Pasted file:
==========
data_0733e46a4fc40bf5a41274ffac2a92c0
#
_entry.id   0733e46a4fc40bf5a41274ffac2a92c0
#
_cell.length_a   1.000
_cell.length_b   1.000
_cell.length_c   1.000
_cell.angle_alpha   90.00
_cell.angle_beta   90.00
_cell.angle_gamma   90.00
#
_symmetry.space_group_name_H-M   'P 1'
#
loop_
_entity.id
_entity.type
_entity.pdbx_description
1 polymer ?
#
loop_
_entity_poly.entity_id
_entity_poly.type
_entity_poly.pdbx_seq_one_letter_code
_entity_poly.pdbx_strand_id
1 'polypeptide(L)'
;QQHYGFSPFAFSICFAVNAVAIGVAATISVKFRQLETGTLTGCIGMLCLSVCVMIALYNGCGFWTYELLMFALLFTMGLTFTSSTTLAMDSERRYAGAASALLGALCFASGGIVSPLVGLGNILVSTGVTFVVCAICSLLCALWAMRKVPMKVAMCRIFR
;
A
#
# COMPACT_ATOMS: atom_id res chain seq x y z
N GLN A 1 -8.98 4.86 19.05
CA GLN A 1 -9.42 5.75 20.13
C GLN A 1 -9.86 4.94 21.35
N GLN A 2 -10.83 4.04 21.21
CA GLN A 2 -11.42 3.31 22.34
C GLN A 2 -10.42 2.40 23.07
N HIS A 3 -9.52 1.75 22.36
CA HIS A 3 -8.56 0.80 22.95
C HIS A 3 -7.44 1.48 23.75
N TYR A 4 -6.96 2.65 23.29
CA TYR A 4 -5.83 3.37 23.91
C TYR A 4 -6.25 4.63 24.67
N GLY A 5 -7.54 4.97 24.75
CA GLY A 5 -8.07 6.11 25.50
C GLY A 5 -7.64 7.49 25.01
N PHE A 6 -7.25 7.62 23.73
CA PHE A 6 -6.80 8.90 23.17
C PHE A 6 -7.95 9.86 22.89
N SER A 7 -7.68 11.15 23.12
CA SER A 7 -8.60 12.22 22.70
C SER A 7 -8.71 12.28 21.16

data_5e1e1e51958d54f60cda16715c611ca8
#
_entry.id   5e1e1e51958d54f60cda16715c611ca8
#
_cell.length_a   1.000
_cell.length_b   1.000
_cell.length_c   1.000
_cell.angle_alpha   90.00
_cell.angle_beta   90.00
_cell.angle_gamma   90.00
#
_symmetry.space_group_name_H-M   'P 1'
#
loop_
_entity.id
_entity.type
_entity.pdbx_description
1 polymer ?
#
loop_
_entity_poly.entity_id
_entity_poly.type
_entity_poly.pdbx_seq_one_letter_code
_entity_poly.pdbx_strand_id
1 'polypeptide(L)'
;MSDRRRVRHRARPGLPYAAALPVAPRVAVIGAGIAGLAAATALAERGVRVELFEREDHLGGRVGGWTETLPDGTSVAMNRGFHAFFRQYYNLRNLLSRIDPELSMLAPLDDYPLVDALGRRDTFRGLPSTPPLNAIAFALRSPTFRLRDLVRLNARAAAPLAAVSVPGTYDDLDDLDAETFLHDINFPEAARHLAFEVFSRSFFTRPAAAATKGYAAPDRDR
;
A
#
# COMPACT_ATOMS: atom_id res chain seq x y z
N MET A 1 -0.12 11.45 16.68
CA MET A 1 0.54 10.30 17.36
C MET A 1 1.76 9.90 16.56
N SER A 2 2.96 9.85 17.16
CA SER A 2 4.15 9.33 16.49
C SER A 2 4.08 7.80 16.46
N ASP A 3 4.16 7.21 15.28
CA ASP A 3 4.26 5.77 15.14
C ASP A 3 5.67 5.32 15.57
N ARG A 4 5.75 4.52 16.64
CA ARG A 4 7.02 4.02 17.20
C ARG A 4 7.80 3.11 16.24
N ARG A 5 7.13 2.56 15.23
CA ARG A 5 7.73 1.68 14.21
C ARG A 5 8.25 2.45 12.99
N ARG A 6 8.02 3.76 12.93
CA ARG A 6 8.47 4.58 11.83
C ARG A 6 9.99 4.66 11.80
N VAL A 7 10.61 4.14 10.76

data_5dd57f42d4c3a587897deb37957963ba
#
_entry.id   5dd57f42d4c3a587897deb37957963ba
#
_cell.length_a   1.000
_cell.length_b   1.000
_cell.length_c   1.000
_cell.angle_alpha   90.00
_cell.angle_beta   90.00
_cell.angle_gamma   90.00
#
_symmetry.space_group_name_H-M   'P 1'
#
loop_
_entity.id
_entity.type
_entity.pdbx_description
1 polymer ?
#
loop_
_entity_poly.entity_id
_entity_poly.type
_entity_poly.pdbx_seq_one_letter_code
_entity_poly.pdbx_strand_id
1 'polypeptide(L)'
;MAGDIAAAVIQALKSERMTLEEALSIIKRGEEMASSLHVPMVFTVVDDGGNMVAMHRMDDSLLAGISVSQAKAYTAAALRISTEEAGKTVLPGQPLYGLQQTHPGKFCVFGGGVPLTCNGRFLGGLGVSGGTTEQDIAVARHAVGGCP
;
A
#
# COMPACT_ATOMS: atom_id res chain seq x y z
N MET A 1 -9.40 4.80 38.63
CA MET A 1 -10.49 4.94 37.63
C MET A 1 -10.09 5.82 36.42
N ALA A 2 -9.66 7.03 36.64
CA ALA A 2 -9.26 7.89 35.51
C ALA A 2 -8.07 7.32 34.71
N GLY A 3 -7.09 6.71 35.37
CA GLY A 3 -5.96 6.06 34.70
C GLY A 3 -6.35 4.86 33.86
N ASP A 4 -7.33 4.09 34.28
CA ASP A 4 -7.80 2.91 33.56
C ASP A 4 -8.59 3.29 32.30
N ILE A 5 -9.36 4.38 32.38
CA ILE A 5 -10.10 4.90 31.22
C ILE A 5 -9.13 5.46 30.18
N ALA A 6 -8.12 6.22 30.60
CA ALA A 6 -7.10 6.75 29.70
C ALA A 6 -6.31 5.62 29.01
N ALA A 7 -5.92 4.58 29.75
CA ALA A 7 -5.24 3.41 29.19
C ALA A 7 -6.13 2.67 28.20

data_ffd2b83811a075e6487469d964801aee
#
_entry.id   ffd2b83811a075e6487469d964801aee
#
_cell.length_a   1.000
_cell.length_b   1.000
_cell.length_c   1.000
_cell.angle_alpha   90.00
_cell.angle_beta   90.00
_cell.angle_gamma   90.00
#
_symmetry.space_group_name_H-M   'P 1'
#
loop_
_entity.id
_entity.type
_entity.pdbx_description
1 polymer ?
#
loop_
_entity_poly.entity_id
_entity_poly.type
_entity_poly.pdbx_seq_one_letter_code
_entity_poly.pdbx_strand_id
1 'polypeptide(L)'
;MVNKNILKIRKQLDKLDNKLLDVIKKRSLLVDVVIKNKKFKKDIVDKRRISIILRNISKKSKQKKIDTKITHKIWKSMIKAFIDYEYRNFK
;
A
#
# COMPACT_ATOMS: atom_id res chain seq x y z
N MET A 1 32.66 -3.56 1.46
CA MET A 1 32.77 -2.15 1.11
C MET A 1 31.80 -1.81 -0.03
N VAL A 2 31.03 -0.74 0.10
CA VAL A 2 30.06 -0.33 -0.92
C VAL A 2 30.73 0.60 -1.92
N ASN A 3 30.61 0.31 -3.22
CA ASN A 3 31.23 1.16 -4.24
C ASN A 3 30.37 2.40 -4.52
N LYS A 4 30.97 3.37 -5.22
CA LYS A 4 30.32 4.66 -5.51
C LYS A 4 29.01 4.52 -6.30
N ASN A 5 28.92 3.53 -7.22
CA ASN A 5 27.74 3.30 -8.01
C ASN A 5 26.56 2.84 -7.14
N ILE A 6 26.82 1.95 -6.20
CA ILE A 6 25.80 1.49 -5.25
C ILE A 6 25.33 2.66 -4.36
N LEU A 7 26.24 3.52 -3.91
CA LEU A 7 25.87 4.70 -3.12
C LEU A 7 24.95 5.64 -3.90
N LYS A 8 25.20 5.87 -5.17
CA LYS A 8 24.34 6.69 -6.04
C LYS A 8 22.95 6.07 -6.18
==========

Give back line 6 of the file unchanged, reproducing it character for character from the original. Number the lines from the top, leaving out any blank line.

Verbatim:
_cell.length_b   1.000